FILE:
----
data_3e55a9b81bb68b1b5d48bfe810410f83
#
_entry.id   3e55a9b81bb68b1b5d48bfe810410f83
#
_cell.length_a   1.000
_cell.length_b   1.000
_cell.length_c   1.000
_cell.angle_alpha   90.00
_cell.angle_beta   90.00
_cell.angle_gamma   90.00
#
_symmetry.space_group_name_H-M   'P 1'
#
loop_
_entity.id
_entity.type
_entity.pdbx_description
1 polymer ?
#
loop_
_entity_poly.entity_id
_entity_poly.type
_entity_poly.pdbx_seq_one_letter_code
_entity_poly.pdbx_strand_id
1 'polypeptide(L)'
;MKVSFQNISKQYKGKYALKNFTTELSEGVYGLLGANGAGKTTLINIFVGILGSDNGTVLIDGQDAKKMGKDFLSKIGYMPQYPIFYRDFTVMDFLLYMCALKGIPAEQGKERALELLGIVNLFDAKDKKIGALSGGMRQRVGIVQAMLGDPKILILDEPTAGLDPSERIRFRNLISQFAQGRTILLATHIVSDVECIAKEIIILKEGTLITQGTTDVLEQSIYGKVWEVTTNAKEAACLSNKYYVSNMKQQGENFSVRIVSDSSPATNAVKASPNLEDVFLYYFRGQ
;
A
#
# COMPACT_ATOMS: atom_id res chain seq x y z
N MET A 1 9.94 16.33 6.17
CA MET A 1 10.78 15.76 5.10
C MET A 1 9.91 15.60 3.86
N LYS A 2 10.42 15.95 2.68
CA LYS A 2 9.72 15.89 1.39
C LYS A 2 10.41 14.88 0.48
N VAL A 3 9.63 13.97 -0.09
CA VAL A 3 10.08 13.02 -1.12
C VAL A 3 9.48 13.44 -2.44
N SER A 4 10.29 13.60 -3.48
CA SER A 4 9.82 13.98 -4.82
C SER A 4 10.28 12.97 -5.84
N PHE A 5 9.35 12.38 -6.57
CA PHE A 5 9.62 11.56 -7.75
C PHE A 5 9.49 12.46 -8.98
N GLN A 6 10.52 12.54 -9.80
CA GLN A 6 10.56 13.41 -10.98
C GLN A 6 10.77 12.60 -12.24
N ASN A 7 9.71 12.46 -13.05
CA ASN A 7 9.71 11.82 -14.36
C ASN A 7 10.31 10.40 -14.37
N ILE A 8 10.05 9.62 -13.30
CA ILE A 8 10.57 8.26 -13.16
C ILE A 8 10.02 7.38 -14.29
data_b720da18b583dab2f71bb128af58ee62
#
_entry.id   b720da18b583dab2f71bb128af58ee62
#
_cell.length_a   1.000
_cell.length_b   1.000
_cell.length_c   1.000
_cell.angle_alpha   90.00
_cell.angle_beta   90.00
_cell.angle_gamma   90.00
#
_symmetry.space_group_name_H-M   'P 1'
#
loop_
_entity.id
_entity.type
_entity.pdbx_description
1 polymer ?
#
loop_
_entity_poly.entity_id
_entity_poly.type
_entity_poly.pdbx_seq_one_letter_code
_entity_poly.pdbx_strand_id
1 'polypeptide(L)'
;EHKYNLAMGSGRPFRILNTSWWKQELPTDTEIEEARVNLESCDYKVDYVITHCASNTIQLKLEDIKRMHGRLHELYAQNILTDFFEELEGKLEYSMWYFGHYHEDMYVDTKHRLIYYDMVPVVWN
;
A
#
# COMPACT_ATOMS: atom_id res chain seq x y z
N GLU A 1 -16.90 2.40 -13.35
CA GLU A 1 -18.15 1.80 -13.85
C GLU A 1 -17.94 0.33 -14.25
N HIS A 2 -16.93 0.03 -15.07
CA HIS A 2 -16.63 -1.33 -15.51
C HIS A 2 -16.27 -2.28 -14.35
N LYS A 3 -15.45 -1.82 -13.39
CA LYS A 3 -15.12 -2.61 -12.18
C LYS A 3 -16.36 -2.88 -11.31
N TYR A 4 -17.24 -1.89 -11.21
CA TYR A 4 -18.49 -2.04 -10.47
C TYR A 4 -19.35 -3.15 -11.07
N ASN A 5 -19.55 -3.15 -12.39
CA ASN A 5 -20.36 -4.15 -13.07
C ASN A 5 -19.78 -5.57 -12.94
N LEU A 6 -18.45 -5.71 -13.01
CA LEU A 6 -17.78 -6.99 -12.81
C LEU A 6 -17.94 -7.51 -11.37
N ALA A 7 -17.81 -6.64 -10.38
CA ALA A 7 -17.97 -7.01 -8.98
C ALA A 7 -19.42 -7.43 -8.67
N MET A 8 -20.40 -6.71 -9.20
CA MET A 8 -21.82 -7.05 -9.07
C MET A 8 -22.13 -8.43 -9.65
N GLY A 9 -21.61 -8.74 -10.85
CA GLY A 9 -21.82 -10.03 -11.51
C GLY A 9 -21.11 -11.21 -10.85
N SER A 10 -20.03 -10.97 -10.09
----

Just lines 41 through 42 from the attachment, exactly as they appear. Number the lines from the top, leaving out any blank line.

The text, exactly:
CA SER A 4 9.82 13.98 -4.82
C SER A 4 10.28 12.97 -5.84